As in animals, most NO effects in plants appear to be mediated by cyclic guanosine monophosphate (cGMP) (Durner et al., 1998). This is a well-established second messenger (intracellular signalling) molecule in plant cells, whose levels are transiently modified in response to external stimuli (Wendehenne et al., 2001; Neill et al., 2003). Concentrations of cGMP are increased by the activity of GC, which synthesizes it from GTP, and are returned to the resting values by the action of phosphodiesterases (Neill et al., 2003). In animal cells, NO activates cGMP production via direct activation of GC (a haem protein), the activation persisting only so long as NO is present (Neill et al., 2003). cGMP-mediated effects are likely to be mediated by cADP-ribose (cADPR) (Durner et al., 1998), a calcium-mobilizing second messenger, whose synthesis is stimulated by cGMP. Nitric oxide selectively regulates Ca2+-sensitive ion channels in plant cells by promoting Ca2+ release from intracellular stores to raise cytosolic-free Ca2+ (García-Mata et al., 2003; Gould et al., 2003). At this point it is necessary to remember that the execution of cell death in xylem elements involves an influx of Ca2+ into the cell (Groover & Jones, 1999), and is manifested by a rapid collapse of the vacuole leading to the release of hydrolytic enzymes. In this scenario, a cell signalling pathway involving NO → cGMP → cADPR → Ca2+ → cell differentiation/vacuolar collapse → cell death is one of the possible metabolic cascades that may be present in the differentiating xylem if NO, as suggested above, plays a certain role in xylem differentiation and cell death. The results obtained by using the NO scavenger, PTIO (Table 4), which inhibited the burst in NO production and the phenomenon of tracheary element differentiation in the Z. elegans mesophyll cell culture system, thus reducing cell death, strongly suggest that this metabolic cascade is likely to be present.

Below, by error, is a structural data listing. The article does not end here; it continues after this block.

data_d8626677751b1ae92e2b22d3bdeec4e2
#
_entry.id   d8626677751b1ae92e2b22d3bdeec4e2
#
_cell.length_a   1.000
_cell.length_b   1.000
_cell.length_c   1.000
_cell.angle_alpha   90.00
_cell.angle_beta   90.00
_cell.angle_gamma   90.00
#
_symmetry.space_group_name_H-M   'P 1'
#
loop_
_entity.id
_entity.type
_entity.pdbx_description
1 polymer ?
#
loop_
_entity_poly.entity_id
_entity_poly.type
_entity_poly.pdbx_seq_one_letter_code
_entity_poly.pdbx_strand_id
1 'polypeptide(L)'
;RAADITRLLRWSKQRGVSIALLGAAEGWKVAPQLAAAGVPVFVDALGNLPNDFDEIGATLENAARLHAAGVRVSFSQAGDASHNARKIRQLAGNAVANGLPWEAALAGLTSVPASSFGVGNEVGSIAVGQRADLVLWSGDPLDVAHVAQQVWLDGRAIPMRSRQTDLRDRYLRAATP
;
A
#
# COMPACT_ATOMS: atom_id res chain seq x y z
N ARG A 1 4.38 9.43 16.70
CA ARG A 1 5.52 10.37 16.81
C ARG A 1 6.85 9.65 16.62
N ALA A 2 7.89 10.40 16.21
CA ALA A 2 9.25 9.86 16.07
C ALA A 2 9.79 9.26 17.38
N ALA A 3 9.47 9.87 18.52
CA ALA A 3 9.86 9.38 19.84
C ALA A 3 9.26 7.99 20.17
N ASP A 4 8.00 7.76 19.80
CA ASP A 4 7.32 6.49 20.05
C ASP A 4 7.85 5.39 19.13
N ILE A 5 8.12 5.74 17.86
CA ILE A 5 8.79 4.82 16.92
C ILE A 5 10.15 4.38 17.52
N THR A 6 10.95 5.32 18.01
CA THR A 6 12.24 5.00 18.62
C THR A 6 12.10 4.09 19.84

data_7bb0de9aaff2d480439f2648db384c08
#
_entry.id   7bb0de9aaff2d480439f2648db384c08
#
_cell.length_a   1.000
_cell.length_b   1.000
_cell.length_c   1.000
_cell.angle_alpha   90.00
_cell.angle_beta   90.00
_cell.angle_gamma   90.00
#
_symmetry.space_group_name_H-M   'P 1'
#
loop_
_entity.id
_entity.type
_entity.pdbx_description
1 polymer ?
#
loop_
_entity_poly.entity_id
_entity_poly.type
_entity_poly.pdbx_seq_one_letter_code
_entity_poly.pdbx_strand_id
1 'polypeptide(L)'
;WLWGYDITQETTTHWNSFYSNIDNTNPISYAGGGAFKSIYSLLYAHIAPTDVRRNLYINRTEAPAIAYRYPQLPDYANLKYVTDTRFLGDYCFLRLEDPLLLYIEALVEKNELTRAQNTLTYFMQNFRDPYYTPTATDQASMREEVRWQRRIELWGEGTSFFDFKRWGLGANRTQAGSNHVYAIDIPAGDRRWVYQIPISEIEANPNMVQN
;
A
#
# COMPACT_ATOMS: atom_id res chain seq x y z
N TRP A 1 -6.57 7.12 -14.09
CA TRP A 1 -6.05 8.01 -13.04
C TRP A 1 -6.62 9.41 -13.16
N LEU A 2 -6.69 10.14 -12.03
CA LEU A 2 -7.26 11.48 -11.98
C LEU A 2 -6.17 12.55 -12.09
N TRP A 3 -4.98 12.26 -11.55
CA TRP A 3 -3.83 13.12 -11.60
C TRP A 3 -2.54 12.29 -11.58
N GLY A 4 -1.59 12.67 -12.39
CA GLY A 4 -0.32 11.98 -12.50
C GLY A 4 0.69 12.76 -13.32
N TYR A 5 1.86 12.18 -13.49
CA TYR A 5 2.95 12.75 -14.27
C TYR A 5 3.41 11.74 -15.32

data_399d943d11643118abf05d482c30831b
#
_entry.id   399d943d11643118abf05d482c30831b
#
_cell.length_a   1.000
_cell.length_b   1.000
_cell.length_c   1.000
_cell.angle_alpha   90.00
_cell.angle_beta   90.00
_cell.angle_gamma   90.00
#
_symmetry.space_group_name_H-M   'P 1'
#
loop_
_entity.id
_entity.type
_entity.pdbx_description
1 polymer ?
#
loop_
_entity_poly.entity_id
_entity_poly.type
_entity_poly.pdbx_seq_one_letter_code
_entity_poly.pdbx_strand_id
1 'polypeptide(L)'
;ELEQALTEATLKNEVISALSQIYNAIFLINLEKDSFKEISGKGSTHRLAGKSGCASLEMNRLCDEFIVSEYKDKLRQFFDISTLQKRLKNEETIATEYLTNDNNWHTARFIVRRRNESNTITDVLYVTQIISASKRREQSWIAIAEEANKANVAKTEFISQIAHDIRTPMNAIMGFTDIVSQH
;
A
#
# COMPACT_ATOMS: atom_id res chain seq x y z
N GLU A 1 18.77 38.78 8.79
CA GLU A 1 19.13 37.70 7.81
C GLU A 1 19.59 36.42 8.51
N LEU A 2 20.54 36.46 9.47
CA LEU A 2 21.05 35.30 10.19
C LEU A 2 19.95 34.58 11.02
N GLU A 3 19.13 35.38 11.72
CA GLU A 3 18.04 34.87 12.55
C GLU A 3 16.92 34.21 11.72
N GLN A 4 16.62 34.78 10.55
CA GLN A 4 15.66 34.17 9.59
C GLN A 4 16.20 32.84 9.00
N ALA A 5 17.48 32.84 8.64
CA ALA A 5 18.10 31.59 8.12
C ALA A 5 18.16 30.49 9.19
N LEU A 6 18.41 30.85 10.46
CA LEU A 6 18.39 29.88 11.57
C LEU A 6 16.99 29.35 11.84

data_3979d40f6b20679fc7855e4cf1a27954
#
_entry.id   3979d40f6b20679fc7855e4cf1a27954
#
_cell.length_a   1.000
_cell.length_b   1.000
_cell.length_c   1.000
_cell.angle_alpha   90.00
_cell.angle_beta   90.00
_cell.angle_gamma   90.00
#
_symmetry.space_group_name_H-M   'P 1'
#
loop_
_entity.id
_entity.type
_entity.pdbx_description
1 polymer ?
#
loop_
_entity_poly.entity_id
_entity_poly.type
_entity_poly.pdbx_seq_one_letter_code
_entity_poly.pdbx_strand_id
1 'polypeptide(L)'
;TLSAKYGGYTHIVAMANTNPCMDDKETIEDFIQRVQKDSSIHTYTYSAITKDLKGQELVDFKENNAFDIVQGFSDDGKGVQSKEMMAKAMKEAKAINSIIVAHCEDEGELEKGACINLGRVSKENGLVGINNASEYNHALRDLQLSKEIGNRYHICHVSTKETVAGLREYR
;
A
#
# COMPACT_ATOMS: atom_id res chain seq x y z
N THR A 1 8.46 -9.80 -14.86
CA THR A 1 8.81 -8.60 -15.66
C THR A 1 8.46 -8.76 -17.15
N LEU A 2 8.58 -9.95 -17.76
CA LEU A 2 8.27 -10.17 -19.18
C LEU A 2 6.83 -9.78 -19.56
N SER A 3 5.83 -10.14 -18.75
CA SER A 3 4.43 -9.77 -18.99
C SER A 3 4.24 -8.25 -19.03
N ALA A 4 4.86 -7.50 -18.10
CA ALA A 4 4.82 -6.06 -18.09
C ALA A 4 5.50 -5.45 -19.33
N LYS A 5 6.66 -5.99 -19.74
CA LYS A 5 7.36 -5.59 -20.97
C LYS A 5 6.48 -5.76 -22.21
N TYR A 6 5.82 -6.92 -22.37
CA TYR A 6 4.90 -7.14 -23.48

In such a scenario, it can be expected that all these possible crosstalks between the NO produced by the differentiating xylem and the metabolic pathways which are differentially expressed in this vascular tissue, including those which lead to cell death, should be considered far from fortuitous. Doubtless, once the capability of lignifying tissues for producing NO has been demonstrated and the possible targets identified, a challenge for future research in this field will be to identify the exact targets of NO action and to determine (and dissect) the real role played by NO in xylogenesis and cell wall lignification.
This work was supported by grants from the Fundación Séneca (project #PI-70/00615/FS/01) and MCYT (BMC2001-0271 and BOS2002-03550). C. G. and L. V. G. R. hold a fellowship (FPU and FPI) from the MECYD and the MCYT, respectively.